discount rate). These values correspond to the value of emission 
reductions in 2010; the values for later years are higher due to 
increasing damages as the magnitude of climate change increases. For 
each of the four cases, DOE calculated a present value of the stream of 
annual values using the same discount rate as was used in the studies 
upon which the dollar-per-ton values are based. Table V.19 presents the 
global values of CO2 emissions reductions at each TSL. DOE 
calculated domestic values as a range from 7 percent to 23 percent of 
the global values, and these results are presented in chapter 16 of the 
SNOPR TSD.

[[Page 8565]]



  Table V.19--Estimates of Present Value of CO2 Emissions Reductions Under Microwave Oven Standby Mode and Off
                            Mode Trial Standard Levels for Products Sold in 2014-2043
----------------------------------------------------------------------------------------------------------------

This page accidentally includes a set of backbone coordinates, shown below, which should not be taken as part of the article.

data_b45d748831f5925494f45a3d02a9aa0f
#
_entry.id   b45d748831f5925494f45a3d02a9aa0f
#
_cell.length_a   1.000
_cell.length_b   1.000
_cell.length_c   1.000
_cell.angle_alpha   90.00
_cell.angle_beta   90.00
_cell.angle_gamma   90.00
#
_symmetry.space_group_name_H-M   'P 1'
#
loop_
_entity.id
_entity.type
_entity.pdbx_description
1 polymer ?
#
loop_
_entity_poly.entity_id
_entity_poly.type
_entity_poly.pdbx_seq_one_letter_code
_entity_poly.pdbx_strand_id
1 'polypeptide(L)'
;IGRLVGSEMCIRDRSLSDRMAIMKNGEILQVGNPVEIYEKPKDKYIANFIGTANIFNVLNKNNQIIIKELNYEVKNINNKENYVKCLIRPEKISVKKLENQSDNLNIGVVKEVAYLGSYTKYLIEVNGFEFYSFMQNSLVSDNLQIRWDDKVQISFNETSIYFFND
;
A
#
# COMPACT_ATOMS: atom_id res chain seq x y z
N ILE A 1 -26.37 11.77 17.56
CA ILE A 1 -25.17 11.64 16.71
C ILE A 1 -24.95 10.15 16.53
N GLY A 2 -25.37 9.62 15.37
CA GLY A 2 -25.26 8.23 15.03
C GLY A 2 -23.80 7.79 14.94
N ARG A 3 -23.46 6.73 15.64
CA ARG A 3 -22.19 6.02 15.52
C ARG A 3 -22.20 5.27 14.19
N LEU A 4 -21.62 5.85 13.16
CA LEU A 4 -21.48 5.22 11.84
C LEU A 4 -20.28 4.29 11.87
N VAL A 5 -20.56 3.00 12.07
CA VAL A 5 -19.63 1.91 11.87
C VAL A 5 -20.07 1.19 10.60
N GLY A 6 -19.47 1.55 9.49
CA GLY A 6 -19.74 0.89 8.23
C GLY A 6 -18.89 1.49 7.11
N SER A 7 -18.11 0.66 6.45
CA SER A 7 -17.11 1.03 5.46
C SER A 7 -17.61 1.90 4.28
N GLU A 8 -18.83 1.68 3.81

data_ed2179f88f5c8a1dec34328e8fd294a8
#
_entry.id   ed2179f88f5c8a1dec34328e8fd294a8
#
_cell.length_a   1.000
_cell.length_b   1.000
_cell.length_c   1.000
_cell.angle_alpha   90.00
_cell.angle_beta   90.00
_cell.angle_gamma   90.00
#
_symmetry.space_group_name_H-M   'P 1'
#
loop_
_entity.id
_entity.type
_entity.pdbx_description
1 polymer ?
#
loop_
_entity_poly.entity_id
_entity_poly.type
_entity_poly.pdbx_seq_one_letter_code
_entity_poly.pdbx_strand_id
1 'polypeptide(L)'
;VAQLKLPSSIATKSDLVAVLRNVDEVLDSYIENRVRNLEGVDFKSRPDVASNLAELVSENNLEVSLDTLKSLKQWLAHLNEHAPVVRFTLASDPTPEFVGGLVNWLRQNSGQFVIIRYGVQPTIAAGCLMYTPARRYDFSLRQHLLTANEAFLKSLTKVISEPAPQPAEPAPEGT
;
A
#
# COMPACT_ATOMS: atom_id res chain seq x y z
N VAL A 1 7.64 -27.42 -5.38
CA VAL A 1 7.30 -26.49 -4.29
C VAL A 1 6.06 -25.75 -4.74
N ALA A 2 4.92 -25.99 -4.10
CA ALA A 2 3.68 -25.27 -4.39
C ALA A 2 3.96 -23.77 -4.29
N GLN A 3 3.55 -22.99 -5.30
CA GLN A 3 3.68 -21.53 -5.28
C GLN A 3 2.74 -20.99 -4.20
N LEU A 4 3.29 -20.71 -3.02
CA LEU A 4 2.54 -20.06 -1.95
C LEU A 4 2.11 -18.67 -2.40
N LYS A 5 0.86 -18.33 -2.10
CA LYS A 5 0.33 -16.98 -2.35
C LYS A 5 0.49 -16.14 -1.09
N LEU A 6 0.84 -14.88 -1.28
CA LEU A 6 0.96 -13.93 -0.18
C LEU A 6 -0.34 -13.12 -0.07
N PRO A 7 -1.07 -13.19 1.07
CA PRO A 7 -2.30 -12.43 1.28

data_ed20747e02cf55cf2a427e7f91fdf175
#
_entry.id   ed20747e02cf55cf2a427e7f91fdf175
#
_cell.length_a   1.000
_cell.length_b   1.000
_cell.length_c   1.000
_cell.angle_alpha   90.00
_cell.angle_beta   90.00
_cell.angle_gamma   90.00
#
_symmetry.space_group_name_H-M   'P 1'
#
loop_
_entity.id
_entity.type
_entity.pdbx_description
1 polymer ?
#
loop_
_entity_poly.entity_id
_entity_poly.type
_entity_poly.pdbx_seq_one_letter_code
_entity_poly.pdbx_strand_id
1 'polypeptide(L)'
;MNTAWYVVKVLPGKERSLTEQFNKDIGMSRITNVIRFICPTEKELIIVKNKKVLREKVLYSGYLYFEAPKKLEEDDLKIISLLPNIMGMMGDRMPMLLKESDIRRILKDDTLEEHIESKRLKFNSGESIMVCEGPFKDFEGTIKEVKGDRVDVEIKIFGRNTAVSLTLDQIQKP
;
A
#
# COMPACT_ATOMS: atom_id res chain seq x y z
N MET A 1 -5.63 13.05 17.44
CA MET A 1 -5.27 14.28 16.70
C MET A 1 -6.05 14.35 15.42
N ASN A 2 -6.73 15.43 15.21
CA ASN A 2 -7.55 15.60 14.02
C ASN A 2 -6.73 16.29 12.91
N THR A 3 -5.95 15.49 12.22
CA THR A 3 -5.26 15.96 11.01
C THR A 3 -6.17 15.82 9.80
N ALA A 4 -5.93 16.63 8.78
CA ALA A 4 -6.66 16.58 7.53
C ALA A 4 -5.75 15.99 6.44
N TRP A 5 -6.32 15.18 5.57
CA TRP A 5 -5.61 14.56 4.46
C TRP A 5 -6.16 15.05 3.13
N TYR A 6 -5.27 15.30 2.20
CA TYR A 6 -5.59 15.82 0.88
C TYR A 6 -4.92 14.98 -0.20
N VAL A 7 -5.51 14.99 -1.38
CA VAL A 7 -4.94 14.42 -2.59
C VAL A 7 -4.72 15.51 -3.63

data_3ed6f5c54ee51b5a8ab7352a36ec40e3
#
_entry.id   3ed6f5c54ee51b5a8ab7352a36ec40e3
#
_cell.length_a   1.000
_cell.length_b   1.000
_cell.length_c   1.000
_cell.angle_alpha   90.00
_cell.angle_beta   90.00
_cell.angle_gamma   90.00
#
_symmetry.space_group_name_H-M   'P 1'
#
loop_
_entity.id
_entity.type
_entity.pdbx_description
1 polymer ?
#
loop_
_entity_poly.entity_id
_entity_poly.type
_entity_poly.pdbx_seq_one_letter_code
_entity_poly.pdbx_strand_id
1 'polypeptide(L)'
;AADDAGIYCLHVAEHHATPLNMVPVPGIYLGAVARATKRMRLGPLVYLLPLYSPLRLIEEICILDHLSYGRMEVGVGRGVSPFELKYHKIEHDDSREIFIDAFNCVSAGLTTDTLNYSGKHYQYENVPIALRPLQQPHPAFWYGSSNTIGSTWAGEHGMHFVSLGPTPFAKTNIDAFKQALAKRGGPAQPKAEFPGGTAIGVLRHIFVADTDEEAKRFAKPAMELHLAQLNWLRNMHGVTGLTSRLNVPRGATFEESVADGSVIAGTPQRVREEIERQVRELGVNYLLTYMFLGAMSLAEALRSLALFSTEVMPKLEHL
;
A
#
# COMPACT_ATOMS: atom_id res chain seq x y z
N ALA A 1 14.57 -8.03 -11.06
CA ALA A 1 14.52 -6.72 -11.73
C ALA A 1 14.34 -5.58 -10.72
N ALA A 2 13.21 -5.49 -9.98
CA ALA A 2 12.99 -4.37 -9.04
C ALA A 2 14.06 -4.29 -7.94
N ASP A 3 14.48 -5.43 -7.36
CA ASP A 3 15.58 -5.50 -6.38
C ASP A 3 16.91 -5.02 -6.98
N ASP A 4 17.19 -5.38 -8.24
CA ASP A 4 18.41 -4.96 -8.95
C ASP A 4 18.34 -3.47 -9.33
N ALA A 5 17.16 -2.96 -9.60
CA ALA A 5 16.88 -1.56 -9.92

Million 2010$
                                                 ---------------------------------------------------------------
                       TSL                                                                          3% discount
                                                    5% discount     3% discount    2.5% discount    rate, 95th
                                                  rate, average*  rate, average*  rate, average*    percentile*
----------------------------------------------------------------------------------------------------------------
1...............................................             $70            $349            $589          $1,066
2...............................................             101             505             851           1,539